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pastorfrin
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Joined: 2006/1/19
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 Re: The Beatitudes

THE FIFTH BEATITUDE

Alexander Maclaren

‘Blessed are the merciful: for they shall obtain mercy.’—MATT. v. 7.


II. Let me ask you to look at what I have already in part referred to—the place in this series which Mercifulness holds.

Now, of course, I know, and nothing that I say now is to be taken for a moment as questioning or underestimating it, that, altogether apart from religion, there is interwoven into the structure of human nature that sentiment of mercifulness which our Lord here crowns with His benediction. But it is not that natural, instinctive sentiment—which is partially unreliable, and has little power apart from the reinforcement of higher thoughts to carry itself consistently through life—that our Lord is here speaking about; but it is a mercifulness which is more than an instinct, more than a sentiment, more than the natural answer of the human heart to the sight of compassion and distress, which is, in fact, the product of all that has preceded it in this linked chain of characteristics and their blessings.

And so I ask you to recall these. ‘Poor in spirit,’ ‘mourning,’ ‘meek,’ ‘hungering and thirsting after righteousness’—these are the springs that feed the flow of this river; and if it be not fed from them, but from the surface-waters of human sentiment and instinct, it will dry up long before it has availed to refresh barren places, and to cool thirsty lips. And note also the preceding promises, ‘theirs is the kingdom of heaven’; ‘they shall be comforted’; ‘they shall inherit the earth; ‘they shall be filled.’ These are experiences which, again, are another collection of the head-waters of this stream.

That is to say, the true, lasting, reliable, conquering mercifulness has a double source. The consciousness of our own weakness, the sadness that creeps over the heart when it makes the discovery of its own sin, the bowed submission primarily to the will of God, and secondarily to the antagonisms which, in subservience to that will, we may meet in life, and the yearning desire for a fuller righteousness and a more lustrous purity in our own lives and characters—these are the experiences which will make a man gentle in his judgment of his brother, and full of melting charity in all his dealings with him. If I know how dark my own nature is, how prone to uncommitted evils, how little I have to thank myself for the virtues that I have practised, which are largely due to my exemption from temptation and to my opportunities, and how little I have in my own self that I can venture to bring to the stern judgment which I am tempted to apply to other people, then the words of censure will falter on my tongue, and the bitter construction of my brother’s conduct and character will be muffled in silence. ‘Except as to open outbreakings,’ said one of the very saintliest of men, ‘I want nothing of what Judas and Cain had.’ If we feel this, we shall ask ourselves, ‘Who art thou that judgest another man’s servant?’ and the condemnation of others will stick in our throats when we try to utter it.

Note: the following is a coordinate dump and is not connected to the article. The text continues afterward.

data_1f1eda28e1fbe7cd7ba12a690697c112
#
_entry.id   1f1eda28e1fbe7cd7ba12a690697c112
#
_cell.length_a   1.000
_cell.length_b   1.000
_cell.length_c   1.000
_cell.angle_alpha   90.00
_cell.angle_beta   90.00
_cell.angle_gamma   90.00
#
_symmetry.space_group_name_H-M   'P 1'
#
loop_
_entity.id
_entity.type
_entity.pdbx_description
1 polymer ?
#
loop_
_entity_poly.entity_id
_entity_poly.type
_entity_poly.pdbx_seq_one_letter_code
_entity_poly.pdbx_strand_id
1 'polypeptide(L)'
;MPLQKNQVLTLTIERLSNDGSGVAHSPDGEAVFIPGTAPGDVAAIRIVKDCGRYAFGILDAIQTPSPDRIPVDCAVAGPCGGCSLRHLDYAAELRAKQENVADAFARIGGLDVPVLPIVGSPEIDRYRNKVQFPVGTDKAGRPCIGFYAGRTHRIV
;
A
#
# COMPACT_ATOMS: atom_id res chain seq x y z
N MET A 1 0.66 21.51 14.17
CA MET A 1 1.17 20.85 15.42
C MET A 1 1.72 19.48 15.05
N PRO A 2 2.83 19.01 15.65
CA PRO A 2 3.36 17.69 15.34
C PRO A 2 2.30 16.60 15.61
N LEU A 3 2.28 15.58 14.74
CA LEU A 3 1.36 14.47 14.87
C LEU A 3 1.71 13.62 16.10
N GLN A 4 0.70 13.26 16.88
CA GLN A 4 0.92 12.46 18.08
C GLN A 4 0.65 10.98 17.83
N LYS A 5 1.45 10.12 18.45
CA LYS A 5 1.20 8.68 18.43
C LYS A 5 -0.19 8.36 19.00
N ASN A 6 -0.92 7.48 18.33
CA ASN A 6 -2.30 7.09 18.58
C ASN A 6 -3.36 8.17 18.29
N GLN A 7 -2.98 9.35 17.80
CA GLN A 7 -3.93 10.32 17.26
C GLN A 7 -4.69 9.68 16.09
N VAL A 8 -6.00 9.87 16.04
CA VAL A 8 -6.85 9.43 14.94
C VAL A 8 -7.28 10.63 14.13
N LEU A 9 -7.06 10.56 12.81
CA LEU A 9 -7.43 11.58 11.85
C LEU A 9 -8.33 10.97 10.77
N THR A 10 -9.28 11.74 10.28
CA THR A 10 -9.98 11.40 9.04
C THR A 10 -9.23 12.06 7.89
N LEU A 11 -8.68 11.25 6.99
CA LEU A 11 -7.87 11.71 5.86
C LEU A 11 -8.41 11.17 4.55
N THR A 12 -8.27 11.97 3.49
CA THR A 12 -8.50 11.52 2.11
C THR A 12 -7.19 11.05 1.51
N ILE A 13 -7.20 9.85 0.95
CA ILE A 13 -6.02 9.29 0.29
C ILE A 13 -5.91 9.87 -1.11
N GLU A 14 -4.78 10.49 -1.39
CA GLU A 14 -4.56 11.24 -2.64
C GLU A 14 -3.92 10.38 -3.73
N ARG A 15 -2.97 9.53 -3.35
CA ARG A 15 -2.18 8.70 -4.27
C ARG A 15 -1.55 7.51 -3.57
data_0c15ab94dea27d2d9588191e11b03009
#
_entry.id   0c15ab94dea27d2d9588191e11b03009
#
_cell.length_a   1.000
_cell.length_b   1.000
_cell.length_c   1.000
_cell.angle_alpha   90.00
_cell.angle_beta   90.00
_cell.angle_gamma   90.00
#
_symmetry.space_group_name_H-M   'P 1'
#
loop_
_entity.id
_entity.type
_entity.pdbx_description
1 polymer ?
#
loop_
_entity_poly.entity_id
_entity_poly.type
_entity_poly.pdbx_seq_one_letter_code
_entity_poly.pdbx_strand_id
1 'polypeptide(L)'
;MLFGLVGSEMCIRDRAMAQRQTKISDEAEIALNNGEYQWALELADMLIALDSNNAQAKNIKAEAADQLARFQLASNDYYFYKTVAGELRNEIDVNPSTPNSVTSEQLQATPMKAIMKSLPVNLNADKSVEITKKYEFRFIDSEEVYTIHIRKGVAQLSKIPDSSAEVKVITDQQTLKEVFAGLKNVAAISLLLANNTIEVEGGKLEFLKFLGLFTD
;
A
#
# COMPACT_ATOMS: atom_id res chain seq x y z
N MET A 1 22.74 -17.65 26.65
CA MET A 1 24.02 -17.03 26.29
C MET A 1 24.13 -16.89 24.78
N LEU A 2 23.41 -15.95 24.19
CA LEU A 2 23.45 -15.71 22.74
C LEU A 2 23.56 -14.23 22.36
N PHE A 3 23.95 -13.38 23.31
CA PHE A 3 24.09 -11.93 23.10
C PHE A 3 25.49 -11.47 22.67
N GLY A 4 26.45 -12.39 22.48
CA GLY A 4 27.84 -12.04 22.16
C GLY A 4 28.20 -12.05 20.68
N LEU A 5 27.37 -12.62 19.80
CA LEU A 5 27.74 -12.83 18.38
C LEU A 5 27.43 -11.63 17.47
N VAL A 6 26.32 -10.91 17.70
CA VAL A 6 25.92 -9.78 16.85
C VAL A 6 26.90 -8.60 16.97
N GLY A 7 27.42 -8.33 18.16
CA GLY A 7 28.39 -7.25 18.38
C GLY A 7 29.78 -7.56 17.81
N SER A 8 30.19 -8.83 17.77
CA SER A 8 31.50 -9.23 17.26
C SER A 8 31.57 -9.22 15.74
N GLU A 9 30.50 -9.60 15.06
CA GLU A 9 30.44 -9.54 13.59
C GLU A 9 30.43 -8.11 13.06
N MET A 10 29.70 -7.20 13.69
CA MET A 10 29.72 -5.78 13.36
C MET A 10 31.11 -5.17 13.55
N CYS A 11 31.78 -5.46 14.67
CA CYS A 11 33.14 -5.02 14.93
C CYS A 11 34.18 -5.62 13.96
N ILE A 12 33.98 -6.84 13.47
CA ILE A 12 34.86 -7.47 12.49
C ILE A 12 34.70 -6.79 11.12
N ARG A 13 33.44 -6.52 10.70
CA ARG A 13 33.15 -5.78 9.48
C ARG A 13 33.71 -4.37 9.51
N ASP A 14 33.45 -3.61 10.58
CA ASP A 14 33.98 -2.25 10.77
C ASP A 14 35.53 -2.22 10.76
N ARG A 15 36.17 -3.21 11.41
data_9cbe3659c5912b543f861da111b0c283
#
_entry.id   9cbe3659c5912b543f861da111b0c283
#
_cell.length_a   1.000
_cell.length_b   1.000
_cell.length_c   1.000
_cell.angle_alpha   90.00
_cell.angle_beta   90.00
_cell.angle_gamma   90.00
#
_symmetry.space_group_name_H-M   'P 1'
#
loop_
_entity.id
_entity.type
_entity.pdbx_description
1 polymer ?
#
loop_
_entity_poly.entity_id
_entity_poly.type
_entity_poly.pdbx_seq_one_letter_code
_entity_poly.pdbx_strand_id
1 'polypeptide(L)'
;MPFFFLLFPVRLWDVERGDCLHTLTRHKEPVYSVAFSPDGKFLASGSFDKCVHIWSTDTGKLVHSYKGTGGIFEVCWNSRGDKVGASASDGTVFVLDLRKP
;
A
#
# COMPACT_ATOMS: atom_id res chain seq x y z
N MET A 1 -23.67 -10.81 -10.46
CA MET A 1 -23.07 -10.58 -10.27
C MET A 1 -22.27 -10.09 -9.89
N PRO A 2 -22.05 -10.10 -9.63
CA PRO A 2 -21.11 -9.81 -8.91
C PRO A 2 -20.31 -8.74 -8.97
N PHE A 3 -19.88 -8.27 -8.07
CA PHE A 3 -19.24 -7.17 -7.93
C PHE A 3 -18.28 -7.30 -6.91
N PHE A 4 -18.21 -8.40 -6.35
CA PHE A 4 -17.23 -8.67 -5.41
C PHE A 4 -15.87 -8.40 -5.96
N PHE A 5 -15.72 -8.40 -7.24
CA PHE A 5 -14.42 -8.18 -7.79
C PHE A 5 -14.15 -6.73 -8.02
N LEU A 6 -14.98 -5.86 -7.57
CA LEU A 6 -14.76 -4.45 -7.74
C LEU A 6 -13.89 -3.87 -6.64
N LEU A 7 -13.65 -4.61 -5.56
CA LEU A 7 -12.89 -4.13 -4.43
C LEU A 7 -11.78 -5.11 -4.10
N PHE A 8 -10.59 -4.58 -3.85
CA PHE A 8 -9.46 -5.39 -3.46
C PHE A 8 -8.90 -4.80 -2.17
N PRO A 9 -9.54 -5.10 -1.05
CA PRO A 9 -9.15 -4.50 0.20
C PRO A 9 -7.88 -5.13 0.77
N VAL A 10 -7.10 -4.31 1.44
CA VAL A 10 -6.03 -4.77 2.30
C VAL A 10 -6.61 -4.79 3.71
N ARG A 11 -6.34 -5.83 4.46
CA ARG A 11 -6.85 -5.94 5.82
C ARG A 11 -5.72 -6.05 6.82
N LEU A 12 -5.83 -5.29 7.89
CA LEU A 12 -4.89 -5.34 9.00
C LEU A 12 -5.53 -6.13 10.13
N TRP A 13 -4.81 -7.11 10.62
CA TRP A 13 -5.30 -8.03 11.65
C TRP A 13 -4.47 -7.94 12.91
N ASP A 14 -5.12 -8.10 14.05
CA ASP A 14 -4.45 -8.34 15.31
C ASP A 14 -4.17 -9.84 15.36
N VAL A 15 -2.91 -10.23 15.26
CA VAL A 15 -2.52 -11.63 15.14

And, on the other hand, if I, through these paths of self-knowledge, and lowly estimate of self, and penitent confession of sin, and flexibility of will to God, and yearning, as for my highest food and good, after a righteousness which I feel I do not possess, have come into the position in which my poverty is, by His gift, made rich, and the tears are wiped away from off my face by His gracious hand, and a full possession of large blessings bestowed on my humble will, and the righteousness for which I long imparted to me, shall I not have learned how divine a thing it is to give to the unworthy, and so be impelled to communicate what I have already received? ‘Be ye therefore imitators of God, as beloved children; and walk in love as Christ also hath loved us.’ They only are deeply, through and through, universally and always merciful who have received mercy. The light is reflected at the same angle as it falls, and the only way by which there can come from our faces and lives a glory that shall lighten many dark hearts, and make sunshine in many a shady place, is that these hearts shall have turned full to the very fountain itself of heavenly radiance, and so ‘have received of the Lord that which also’ they ‘deliver’ unto men.